Sat Feb 29, 2020, 10:46 AM

12. Good info.


They are the key to nailing Trump.

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Response to Kid Berwyn (Original post)

Thu Feb 27, 2020, 11:34 AM

5. Some bits:


.... In his new book, Dark Towers: Deutsche Bank, Donald Trump, and an Epic Trail of Destruction, (David) Enrich traces the full arc of the relationship, offering plenty of juicy details—including the amazing story of a bank executive’s suicide and how it led his son to dig into confidential files, which he has shared with government investigators. ....

David Enrich: .... Deutsche Bank, as one executive there told me, needs damaged clients. And the reason it does is because if you’re an established wealthy business man or business woman, you often have your pick of which banks you are going to go to. And Deutsche Bank would not top the list. So Deutsche had to be content with clients that were off-limits to other banks. ....

DE: ... At the end of the Obama administration in late 2016, there were a number of investigations into the bank’s laundering of money for wealthy Russians. And that included a Justice Department criminal investigation. And I had been hearing that the DOJ was pretty close to bringing some sort of charges against the bank and possibly individuals at the bank. And I believe those were likely to be criminal charges, but I’m not 100% certain.

And it sounded like they were very close to wrapping up an investigation and punishing the bank. And then Trump gets sworn into office and the investigation goes silent. And initially people at Deutsche Bank, who had braced themselves for the punishment and for it to be quite large and quite damaging publicly. And at first they figured that this is just the product of one administration transitioning to another. And that it’s a matter of time—and the weeks pass and the months pass and a year passed and still nothing. Just complete radio silence. And at this point, a lot of people within the bank have breathed a sigh of relief that this has essentially gone away in the Trump administration. And I think the view from some people I’ve spoken to is that it is not a coincidence, that there is a belief in some quarters, I know there’s a belief in some parts of the bank, that Trump viewed Deutsche Bank and Russia as completely off limits. ....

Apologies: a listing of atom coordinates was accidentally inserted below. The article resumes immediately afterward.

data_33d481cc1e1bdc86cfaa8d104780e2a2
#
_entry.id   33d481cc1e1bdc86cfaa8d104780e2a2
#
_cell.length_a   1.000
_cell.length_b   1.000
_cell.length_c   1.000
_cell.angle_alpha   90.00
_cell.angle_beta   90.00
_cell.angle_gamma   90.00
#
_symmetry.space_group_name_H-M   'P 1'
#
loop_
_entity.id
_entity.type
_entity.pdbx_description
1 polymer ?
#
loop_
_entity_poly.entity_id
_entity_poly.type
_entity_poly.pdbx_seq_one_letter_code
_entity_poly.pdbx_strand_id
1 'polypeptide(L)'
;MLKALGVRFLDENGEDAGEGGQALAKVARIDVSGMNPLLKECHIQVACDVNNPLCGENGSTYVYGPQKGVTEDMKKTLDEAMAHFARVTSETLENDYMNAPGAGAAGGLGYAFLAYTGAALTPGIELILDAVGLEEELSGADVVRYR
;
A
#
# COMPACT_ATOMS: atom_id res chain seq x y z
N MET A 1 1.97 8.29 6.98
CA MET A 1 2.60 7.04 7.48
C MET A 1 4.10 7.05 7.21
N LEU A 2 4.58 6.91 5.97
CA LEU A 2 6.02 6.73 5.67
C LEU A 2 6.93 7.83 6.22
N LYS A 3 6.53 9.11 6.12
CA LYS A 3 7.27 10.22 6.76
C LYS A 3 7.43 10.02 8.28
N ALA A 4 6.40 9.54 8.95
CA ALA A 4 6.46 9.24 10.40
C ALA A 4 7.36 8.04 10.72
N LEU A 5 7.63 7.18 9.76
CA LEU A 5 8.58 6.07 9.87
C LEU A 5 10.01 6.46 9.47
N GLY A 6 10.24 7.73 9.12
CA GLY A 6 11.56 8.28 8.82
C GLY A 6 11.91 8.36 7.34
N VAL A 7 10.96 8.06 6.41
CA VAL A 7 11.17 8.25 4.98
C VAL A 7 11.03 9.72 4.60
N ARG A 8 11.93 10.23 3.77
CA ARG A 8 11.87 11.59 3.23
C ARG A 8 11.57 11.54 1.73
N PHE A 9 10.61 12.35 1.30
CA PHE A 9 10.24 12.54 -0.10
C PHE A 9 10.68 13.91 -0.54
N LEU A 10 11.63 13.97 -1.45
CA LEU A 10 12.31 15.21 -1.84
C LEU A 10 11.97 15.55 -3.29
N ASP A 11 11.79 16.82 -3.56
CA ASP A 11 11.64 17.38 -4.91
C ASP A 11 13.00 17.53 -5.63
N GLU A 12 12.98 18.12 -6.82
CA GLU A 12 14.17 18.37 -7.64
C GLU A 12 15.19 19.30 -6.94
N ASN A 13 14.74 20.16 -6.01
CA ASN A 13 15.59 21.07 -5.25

FastCompany: I wanted to ask you about Val Broeksmit, the son of the Deutsche executive who hanged himself in 2014, and who has since accessed his father’s computer files. When Val met with two FBI agents last year, they told him they had started investigating Deutsche money laundering in Russia but had widened their scope. Is there any indication that included Kushner moving money to Russian individuals or any Trump deals?

DE: All I know is what the FBI has told people about their investigation. And one of those people is Val. And I’ve got a very complete recounting of everything the FBI told Val in those meetings. But I’ve also talked to at least two other people who had been interviewed by the FBI about things related to Deutsche Bank. And in both of those cases, the FBI agents have been looking at or been asking questions about aspects of the Trump relationship—in one case, asking about suspicious activity reports that were filed related to Trump and Kushner. And in the other case, they were asking about some transactions that Trump had been involved with, and all of them [were] people outside of the United States. ....


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Response to UTUSN (Reply #5)

Sat Feb 29, 2020, 05:47 PM

14. Shocking. Absolutely shocking.

“Even by the amoral standards of Wall Street, Deutsche exhibited a jarring lack of interest in its clients' reputations," Enrich writes.

'Dark Towers' Chases Scandal-Ridden Deutsche Bank's Mysterious Ties To Donald Trump

by Jim Zarroli
NPR, February 18, 2020


It is by now a familiar story. "This proud national icon was seduced by the siren song of Wall Street riches," Enrich writes. Thanks partly to deregulation, big firms such as Goldman Sachs and Merrill Lynch were coming up with tantalizing new ways to make money, and by 1994 Deutsche Bank wanted a piece of the action.

It started by recruiting Edson Mitchell, an American executive from Merrill, who believed Deutsche Bank's "stubborn Germanness was the main impediment to unleashing its full animal spirits." Mitchell set about building a global markets operation, not at the bank's Frankfurt headquarters but in London, where he could function more independently. He hired a staff of "bloodthirsty piranhas" from Wall Street who knew how to push boundaries, as Enrich's tale tells.

Among them was Bill Broeksmit, a risk management genius who subsequently killed himself as regulators were moving in on the bank and whose death is the mystery Enrich uses to frame the story.